Favorite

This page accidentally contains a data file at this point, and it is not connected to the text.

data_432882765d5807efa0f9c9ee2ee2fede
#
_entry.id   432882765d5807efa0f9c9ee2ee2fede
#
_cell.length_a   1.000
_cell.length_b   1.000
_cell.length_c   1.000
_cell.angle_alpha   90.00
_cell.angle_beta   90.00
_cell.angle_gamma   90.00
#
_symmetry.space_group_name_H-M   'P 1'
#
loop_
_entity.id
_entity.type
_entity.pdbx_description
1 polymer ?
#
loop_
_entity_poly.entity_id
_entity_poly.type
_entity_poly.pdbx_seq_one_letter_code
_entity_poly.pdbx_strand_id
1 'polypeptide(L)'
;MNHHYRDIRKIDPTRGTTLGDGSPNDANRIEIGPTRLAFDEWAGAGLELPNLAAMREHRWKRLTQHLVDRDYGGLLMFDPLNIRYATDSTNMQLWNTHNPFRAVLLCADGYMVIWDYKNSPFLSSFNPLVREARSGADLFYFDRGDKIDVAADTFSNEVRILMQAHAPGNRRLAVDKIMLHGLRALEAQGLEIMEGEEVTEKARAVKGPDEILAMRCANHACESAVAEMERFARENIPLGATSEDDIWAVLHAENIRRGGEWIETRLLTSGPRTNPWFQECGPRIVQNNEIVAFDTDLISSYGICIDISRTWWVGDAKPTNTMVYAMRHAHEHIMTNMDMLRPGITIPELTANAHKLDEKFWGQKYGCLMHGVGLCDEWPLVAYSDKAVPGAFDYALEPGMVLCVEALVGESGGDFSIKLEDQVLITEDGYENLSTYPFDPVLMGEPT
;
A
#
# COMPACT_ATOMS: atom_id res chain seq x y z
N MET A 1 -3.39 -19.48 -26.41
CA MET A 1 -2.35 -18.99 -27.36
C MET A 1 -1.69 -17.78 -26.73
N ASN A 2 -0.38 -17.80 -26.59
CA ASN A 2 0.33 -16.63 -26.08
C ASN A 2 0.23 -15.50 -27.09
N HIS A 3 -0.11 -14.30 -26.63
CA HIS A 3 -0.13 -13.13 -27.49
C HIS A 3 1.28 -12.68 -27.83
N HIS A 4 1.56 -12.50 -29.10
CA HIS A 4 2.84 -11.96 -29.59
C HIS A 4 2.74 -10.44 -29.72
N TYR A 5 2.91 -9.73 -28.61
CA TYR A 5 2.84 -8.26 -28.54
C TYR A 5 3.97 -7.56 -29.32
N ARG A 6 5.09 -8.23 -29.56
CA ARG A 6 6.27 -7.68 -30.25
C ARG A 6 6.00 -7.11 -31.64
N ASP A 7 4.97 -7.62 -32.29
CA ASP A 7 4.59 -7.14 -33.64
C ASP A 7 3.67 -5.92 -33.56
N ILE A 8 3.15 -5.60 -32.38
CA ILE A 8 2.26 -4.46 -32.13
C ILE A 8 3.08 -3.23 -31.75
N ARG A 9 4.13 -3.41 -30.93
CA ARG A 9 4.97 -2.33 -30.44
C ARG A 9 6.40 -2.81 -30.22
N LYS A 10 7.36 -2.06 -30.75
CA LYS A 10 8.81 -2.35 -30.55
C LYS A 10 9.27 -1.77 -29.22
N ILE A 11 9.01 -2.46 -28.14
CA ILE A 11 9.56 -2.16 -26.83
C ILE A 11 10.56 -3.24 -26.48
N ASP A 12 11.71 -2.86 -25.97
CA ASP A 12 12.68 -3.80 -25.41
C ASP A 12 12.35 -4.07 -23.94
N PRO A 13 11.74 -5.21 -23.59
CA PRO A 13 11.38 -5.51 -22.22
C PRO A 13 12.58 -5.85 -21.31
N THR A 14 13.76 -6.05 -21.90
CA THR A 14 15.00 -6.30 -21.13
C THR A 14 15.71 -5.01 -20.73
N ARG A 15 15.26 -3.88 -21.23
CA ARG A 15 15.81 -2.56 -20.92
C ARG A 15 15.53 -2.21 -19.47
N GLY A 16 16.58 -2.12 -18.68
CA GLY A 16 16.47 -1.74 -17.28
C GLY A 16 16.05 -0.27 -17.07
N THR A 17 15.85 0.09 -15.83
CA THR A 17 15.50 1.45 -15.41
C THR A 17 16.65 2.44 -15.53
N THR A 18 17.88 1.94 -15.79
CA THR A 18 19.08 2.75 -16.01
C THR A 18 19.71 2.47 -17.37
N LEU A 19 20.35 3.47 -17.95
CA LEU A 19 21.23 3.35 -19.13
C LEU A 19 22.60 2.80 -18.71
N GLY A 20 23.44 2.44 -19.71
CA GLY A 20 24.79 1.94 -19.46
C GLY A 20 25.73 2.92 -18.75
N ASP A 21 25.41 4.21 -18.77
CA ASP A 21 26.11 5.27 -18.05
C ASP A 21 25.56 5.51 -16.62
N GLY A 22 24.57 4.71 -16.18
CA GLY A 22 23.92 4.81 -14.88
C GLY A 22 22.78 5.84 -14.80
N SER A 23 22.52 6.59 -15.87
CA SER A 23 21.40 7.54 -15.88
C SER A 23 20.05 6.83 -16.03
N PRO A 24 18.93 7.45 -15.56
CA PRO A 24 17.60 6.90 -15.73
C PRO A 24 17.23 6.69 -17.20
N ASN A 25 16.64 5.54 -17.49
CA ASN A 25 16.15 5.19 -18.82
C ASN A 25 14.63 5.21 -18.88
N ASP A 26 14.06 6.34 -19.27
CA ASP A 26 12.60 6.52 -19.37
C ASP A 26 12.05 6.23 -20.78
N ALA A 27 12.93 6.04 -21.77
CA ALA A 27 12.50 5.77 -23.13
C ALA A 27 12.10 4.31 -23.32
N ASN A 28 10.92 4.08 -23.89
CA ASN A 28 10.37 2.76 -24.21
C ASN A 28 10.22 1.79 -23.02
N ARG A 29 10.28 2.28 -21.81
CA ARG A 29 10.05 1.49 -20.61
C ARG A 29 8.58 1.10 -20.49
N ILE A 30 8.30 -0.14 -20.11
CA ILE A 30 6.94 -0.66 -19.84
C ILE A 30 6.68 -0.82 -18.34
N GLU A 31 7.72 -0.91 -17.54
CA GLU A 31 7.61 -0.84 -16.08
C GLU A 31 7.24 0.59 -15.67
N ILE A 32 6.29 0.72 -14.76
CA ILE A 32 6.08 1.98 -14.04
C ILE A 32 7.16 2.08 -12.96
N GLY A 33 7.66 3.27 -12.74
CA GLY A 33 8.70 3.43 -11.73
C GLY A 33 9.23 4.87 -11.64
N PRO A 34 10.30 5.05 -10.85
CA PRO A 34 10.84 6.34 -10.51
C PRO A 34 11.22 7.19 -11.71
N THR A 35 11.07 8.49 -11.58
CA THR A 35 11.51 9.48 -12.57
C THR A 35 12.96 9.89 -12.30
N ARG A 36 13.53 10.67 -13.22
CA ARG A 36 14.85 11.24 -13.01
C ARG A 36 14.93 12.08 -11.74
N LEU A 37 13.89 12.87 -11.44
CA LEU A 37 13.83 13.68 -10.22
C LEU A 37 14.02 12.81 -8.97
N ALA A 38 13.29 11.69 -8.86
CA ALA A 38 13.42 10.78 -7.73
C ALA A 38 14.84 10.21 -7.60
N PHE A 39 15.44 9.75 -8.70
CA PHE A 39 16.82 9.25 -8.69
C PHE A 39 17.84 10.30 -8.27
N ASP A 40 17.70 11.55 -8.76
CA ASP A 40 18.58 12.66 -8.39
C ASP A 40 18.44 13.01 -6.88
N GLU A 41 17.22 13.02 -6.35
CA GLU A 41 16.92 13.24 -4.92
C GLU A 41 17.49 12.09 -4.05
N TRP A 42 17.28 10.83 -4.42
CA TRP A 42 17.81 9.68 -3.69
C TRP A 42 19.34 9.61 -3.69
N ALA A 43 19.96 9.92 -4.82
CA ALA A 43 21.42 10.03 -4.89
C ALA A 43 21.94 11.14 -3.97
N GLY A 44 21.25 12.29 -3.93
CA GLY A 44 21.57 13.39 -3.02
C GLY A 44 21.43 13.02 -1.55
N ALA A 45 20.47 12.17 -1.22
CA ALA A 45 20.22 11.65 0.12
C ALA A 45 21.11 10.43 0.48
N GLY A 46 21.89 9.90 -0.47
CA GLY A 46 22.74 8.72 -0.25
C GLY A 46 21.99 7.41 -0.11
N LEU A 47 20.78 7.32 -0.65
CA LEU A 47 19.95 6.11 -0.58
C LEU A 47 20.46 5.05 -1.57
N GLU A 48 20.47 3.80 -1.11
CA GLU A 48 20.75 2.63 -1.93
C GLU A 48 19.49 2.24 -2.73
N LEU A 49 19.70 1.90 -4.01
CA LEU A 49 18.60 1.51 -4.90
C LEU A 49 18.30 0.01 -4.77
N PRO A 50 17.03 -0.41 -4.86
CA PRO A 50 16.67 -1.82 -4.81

The fourth anniversary of 9-11 approaches, and Michael Tomasky has done the math. “By the time night falls on September 11, Osama bin Laden will have been at large for 1,461 days,” Tomasky writes in the American Prospect. “America vanquished world fascism in less time: We obtained Germany’s surrender in 1,243 days, Japan’s in 1,365.” Only a comparatively small contingent of American troops went to Afghanistan to pursue bin Laden. President Bush was more interested in finding an excuse to invade Iraq. (He eventually offered half a dozen excuses, none that held water.) “The administration held back troops from Afghanistan so that it could send 150,000 to Iraq,” Tomasky writes. “That and nothing else is the reason bin Laden is still at large.” So 2,700 American deaths remain unavenged. If Al Gore had been president on 9-11 — that is, if the Supreme Court had allowed the presidential votes to be counted honestly — and bin Laden was still on the loose today, the media and the Republican Party would be crying for impeachment. Bush surely is, as E. L. Doctorow has said, a most unfeeling president. Comes word now that the government-furnished gravestones for troops killed in Iraq or Afghanistan are being inscribed with the operation names created by propagandists — “Operation Enduring Freedom” and “Operation Iraqi Freedom.” Military gravestones from other eras have been simple, direct, devoid of b.s., inscribed only with name, rank, military branch, date of death — no “Operation Onward Christian Soldiers” sort of thing. But Bush requires that American troops support his initiatives even in death. Could he not bring himself to at least use an honest slogan? Not “Operation Iraqi Freedom,” but “Bush’s War.” Not this fellow. The director of the Arkansas Family Council wants to arrange more meetings between conservative ministers (overwhelmingly Republican, incidentally) and Arkansas’s two senators (both Democrats) in hopes of persuading them to support John Roberts’ nomination for the Supreme Court. “If I were in politics, certainly I would want to know what the pastors are thinking and saying,” Jerry Cox said in an interview. Ah, but in America what the pastors are thinking and saying about Supreme Court appointments is no more important than what the non-pastors are thinking and saying. That is the difference between democracy, which is the American way, and theocracy, practiced widely and ruthlessly in the Middle East. As it happens, People for the American Way is one of the groups in the Arkansas Coalition for a Fair and Independent Judiciary, which is urging Arkansas’s senators to review Roberts’ record thoroughly and get clear answers about his judicial philosophy before voting on his nomination. In other words, the coalition is asking that the senators do their duty. More of the American way.